We writers hear it all the time “Five Books Every Writer Must Read” or “Young writers should read past bedtime and write things down in notebooks when they are supposed to be doing something else.”
And there’s also a lot out there about why we should read (we’ll learn to start in the action, that tragedy makes triumphs greater, or that heroines don’t have to be beautiful).
But how does any of this help me? Why should I spend as much time reading as I do writing?
Because I just keep learning. No matter what I think I know, there’s always so much more to know.
Here’s a few things I learnt in the last four weeks.
1. Being pretentious
I realised how easy it is to think everyone will be patient while I indulge myself in a pretty turn of phrase, a technical explanation, or a long description. Or, as Stephen King says in the foreword of ‘The Gunslinger‘ to think making scenes obscure makes them more exciting, or gives the reader something to re-read with avid interest.
I struggled through The Gunslinger and only persisted because Stephen King is the master and I trust him when he says the books get better. And the purple prose of Distopia did its utmost to detract me from what was a brilliant story.
I can’t wait to attack my own manuscript and make sure I treat my potential readers to a good read, not a lecture on the English language. Stephen King, Robert Kroese: thank you. You both taught me this through your respective brilliance.
2. Scene-sequel structure
I found more beautiful examples on how to put what I’ve learned about scene-sequel into practice. Thea Welsh used a personal style, creating the sense of a private diary, which allowed her to openly disclose coming twists and turns with a natural ease yet stunning effect.
The events in The President’s Wife follow the motivation-reaction sequence in a way I hadn’t considered. Thank you Thea Welsh, I could not have learnt this any better way than by taking the time out to read.
While reading Christopher Moore’s Lamb: The Gospel According to Biff, Christ’s Childhood Friend, I was struck by the author’s bravery – wouldn’t the strongly religious find it offensive? Wouldn’t the non-religious find it too biblical?
But I’m wrong, of course, because this book has a huge following.
Moore’s biblical references, while being perfectly true to the Good Book, are melded into conversation and brought to life, with less of a scriptures feel and more of a human-as-Son-of-God feel.
And Alexander McCall Smith’s The No 1 Ladies’ Detective Agency used passive voice to bring an element of honesty and sweetness to the Batswana characters.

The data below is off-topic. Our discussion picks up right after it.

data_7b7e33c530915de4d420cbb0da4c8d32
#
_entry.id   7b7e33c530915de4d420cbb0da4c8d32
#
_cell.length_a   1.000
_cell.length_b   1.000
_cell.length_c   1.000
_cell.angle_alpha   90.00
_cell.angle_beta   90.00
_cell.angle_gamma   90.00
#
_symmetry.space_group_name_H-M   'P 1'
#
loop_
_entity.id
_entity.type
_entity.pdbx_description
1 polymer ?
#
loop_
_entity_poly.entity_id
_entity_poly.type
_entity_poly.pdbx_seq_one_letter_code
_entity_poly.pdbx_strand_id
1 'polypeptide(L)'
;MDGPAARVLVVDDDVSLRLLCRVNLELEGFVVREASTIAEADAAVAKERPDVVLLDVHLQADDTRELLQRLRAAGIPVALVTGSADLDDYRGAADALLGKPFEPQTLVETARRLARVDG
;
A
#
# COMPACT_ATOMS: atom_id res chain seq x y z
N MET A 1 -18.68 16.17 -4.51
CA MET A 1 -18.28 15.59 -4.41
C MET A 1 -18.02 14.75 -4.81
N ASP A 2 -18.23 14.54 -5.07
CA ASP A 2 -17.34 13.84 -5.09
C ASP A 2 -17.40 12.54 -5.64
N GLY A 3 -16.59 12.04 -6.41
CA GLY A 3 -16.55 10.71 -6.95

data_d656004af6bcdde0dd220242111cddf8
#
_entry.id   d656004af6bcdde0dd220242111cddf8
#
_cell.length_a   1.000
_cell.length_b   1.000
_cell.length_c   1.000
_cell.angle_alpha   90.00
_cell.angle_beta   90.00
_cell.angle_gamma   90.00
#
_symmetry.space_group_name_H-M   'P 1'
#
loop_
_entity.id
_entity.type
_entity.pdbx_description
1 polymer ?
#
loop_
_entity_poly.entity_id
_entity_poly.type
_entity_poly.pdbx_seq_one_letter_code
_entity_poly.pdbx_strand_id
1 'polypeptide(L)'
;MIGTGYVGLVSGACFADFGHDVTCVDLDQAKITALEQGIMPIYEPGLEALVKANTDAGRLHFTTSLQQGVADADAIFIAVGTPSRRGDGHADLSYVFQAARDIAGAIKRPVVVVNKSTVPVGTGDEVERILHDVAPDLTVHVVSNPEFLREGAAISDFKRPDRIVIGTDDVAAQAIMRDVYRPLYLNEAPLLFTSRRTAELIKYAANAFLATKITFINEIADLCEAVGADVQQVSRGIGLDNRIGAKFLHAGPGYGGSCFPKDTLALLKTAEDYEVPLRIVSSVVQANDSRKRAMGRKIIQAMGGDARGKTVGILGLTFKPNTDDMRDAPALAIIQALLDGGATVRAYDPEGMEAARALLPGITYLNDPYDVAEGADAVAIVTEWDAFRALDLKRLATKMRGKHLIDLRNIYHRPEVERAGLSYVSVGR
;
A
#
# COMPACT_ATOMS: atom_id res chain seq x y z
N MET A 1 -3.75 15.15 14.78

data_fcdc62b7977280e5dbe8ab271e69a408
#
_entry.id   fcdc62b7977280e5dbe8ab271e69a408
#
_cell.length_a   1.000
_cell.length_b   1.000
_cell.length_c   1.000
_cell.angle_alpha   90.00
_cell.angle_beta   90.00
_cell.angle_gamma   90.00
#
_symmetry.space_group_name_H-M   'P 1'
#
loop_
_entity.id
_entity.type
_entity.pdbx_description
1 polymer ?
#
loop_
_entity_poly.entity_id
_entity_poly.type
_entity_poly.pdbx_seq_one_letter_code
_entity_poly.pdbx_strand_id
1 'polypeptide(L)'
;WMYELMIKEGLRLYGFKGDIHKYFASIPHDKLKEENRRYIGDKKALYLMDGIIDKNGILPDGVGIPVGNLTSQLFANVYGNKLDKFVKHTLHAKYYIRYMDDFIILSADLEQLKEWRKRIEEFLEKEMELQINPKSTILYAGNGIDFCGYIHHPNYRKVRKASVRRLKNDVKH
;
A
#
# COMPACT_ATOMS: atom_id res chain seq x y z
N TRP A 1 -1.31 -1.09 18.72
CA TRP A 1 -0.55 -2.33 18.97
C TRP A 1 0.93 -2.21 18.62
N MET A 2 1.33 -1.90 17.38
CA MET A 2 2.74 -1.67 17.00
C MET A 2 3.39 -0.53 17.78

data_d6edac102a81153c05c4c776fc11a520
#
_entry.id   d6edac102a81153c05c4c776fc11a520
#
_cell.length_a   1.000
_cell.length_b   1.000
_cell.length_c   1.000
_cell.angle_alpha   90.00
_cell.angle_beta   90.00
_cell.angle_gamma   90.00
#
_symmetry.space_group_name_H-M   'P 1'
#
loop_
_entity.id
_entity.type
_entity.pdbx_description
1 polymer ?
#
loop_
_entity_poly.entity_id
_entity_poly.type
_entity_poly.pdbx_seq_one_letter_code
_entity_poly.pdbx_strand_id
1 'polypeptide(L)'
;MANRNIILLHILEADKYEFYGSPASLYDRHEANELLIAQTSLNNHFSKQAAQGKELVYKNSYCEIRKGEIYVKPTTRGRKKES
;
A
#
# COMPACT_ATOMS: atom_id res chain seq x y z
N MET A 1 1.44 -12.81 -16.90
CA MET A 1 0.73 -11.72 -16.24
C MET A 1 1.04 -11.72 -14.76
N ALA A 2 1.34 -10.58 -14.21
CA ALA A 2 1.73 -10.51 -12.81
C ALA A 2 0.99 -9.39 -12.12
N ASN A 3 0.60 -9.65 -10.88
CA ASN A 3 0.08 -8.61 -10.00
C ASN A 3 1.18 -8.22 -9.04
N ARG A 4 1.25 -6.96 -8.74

Thank you to Moore and McCall Smith for showing me how to incorporate technicality and specialty into a story without overpowering the story or making it difficult to read.
4 Scene transitions
Marathon Man by William Goldman starts slow. No doubt about it.
But wow when it gets under way at about page 120!
I’m still learning my craft, so I still find it hard to show the suddenness of an event from a character’s point of view. Sure, I can say ‘suddenly’ but that doesn’t make you bite your nails, or sit straighter on your chair.
William Goldman made me sit up and curse out loud in shock. I did not see it coming, yet I had all the facts. I didn’t have to stop and think, or re-read anything, I was just caught up in the sudden excitement. And that wasn’t even close to the climactic moment.
The only other author to do that to me recently is, yep, you guessed it – Stephen King.
This is just one example from The Drawing of the Three: King depicts a drug-runner on a plane. The drug-runner is in the toilet, trying to dispose of the drugs. Airline staff are outside, trying to get him to come out. King first shows the events from the perspective of the airline staff, then from the far more dramatic perspective of the drug-runner.
He could use re-telling to show time running out for the drug-runner. He could ignore the ticking clock and bore us. Instead he uses snippets of overheard conversation and lets me see for myself. I’m on the edge of my seat, my heart racing as I curse the drug-runner for being what he is, and hope like crazy he gets away with it – come on, come on; hurry hurry; not like that you idiot – and I don’t even like this character.
So thank you William Goldman and Stephen King, for showing me how to not use ‘sudden’ to achieve real sudden, and for showing me how to evoke compassion and empathy for even the sleaziest of characters.
What do you think? Have you read anything lately that made you want to master that skill too? I’d love to hear from you!